Possible values of symmetric functions evaluated on quaternions

$$\DeclareMathOperator\sym{sym}$$Let $$i$$, $$j$$, $$k$$ be the units of quaternions, in particular $$i^2=j^2=k^2=-1$$, $$ijk=-1$$.

We will use non commutative variables $$x$$, $$y$$, $$z$$. Define $$\sym_{a,b,c}$$ to be the polynomial made of the sum of monomials which are all possible products of $$a$$ variables $$x$$, $$b$$ variables $$y$$ and $$c$$ variables $$z$$.

For example $$\sym_{2,1,0}(i,j,k)=i^2 j+i j i+j i^2$$.

Considering the symmetric definition of $$\sym_{a,b,c}$$ and the non commutativity of quaternions I would expect a lot of simplifications on $$\sym_{a,b,c}(i,j,k)$$, in fact $$\sym_{a,0,0}(i,j,k)=i^a$$, and $$\sym_{1,1,1}(i,j,k)=0$$ but $$\sym_{2,2,0}(i,j,k)=i^2 j^2+j^2 i^2=2$$.

Is there a simple formula to determine the value of $$\sym_{a,b,c}(i,j,k)$$ in terms of $$a$$, $$b$$, $$c$$?

May/29/2019 By the way I introduced those functions we have: $$e^{(i+j+k)/\sqrt3}=\sum_n (\sqrt{3}^n/n!)\sum_{a,b,c} \sym_{a,b,c}(i,j,k) =(i+j+k)\sin(90)=i+j+k$$.

• These are not what are normally called "symmetric polynomials" (but I don't know a better term for them). – Sam Hopkins Apr 22 '19 at 0:27
• @SamHopkins Ok I edited it. – Name displayed Apr 22 '19 at 15:31
• Note that the product of $a$ copies of $i$, $b$ copies of $j$ and $c$ copies of $k$, in any order, is determined up to sign by $a$, $b$ and $c$. Since the sign alternates with transpositions, you should be able to give a combinatorial argument to obtain the formula. – Kimball Apr 22 '19 at 16:52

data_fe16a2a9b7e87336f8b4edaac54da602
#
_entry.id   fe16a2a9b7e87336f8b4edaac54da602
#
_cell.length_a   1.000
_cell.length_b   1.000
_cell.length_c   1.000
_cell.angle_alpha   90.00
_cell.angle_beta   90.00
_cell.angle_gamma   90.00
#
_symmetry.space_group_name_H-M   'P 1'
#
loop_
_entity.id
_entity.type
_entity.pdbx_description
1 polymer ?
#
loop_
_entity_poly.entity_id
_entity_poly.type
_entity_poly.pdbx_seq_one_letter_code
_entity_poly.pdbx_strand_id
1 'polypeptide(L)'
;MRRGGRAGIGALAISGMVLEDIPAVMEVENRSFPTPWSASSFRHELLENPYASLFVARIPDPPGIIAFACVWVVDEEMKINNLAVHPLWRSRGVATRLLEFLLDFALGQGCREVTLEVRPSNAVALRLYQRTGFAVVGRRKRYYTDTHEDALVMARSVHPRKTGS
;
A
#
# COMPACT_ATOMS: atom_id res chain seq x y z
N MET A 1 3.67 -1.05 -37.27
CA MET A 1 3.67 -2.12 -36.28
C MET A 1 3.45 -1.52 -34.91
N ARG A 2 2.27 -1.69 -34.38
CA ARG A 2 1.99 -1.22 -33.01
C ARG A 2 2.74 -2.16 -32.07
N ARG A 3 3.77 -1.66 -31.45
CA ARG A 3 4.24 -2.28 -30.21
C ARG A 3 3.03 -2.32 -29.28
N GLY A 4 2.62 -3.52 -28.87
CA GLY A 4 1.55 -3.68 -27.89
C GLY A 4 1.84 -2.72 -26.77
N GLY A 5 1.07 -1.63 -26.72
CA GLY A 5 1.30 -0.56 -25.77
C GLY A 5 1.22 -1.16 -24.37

• @Name displayed I think Sam Hopkins' point was that they're not what is usually called symmetric (they are polynomials) – Jules Lamers Apr 22 '19 at 22:21
• In $\operatorname{sym}_{a, 0, 0}(i, j, k) = i^n$, $n$ and $a$ should be the same. – LSpice Feb 24 '20 at 22:22

Careful counting gives the following formula: $$\operatorname{sym}_{a,b,c}(i,j,k) = {\left\lfloor \frac{a}{2}\right\rfloor +\left\lfloor \frac{b}{2}\right\rfloor +\left\lfloor \frac{c}{2}\right\rfloor \choose \left\lfloor \frac{a}{2}\right\rfloor ,\left\lfloor \frac{b}{2}\right\rfloor ,\left\lfloor \frac{c}{2}\right\rfloor }\cdot \delta(a,b,c) \cdot i^a j^b k^c$$ where $$\delta(a,b,c) = \left(1-(a\%2)\cdot(b\%2)-(b\%2)\cdot(c\%2)-(c\%2)\cdot(a\%2)+2(a\%2)(b\%2)(c\%2)\right)$$ is $$0$$ when at least two of $$a$$, $$b$$, $$c$$ are odd, and $$1$$ otherwise. One might further evaluate using $$i^aj^bk^c = (-1)^{bc+\frac{c(c-1)}{2}+\left\lfloor \frac{a+c}{2}\right\rfloor +\left\lfloor \frac{b+c}{2}\right\rfloor }\cdot i^{(a+c)\%2}j^{(b+c)\%2}$$ to actually get a multiple of one of the basis elements.